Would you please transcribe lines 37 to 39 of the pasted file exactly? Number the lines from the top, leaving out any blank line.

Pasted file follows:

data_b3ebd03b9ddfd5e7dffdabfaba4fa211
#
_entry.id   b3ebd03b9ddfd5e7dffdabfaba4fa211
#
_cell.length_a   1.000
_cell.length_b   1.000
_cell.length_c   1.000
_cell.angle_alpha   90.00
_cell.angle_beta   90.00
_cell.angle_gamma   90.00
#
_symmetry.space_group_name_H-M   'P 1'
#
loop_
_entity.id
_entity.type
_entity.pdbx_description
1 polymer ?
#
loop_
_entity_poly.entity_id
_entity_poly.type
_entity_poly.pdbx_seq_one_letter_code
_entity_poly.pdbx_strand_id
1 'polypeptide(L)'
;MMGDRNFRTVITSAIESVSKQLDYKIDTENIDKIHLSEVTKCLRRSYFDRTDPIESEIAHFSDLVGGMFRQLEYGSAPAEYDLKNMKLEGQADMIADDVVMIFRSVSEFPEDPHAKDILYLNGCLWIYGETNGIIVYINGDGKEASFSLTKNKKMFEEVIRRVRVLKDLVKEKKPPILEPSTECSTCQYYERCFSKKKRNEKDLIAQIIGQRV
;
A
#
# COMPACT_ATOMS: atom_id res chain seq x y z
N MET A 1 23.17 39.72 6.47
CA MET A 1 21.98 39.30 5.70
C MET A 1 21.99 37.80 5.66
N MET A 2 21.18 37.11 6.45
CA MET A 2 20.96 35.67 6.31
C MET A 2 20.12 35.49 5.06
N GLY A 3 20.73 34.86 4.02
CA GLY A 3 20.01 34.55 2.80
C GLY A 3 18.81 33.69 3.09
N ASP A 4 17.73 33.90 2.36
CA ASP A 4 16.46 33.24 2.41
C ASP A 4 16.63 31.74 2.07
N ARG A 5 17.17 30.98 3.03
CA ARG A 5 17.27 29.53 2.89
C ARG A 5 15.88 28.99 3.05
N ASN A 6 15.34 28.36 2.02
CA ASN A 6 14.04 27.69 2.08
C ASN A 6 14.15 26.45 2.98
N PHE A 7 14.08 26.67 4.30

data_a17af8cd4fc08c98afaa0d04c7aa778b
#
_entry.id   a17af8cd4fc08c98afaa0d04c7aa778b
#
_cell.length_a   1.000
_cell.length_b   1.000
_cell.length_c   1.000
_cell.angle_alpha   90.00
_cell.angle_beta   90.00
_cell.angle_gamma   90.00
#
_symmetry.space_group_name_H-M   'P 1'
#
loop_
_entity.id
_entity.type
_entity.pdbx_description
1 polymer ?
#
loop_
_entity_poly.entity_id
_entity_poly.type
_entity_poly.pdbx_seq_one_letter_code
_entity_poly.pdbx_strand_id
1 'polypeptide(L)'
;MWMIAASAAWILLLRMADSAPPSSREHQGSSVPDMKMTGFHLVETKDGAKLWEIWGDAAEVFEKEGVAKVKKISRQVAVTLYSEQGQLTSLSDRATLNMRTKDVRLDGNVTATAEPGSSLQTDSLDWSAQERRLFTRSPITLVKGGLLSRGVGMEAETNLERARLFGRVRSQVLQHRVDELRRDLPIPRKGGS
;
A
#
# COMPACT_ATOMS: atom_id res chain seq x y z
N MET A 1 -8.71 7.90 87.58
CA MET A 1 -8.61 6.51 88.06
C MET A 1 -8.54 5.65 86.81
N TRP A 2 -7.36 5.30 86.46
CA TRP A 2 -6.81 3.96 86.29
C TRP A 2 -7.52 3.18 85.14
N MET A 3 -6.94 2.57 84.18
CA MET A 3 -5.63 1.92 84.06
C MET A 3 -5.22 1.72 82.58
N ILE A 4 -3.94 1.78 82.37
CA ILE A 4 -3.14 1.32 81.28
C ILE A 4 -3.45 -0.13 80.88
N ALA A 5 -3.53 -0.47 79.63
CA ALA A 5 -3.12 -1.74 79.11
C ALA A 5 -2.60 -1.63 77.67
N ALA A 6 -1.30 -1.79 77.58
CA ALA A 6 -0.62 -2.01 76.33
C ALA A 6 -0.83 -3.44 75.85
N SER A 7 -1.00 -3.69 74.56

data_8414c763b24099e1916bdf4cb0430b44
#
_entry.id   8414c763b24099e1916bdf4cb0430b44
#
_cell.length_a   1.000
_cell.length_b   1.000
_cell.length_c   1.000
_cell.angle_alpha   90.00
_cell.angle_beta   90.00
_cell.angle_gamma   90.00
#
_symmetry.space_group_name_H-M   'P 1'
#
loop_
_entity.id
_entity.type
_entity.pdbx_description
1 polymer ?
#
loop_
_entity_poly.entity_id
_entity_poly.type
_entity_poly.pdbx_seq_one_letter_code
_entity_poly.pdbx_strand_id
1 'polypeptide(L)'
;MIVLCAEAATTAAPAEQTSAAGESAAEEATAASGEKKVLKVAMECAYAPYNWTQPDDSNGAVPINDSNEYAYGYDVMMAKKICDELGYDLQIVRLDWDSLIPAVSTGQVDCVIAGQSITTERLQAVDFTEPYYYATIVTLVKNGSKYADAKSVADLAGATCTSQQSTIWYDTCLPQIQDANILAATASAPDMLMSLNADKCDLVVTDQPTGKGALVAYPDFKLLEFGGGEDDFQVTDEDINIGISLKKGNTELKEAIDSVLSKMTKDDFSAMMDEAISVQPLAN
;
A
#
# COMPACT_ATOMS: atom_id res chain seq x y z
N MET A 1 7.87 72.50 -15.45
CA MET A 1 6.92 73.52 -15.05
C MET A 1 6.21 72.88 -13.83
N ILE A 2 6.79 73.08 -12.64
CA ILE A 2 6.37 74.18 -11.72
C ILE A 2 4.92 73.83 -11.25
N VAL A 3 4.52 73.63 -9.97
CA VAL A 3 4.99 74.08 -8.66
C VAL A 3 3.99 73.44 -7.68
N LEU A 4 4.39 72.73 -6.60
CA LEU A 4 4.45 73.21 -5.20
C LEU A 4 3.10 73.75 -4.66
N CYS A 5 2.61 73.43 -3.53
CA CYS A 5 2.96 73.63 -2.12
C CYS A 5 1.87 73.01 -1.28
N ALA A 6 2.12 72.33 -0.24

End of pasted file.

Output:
N GLY A 3 20.73 34.86 4.02
CA GLY A 3 20.01 34.55 2.80
C GLY A 3 18.81 33.69 3.09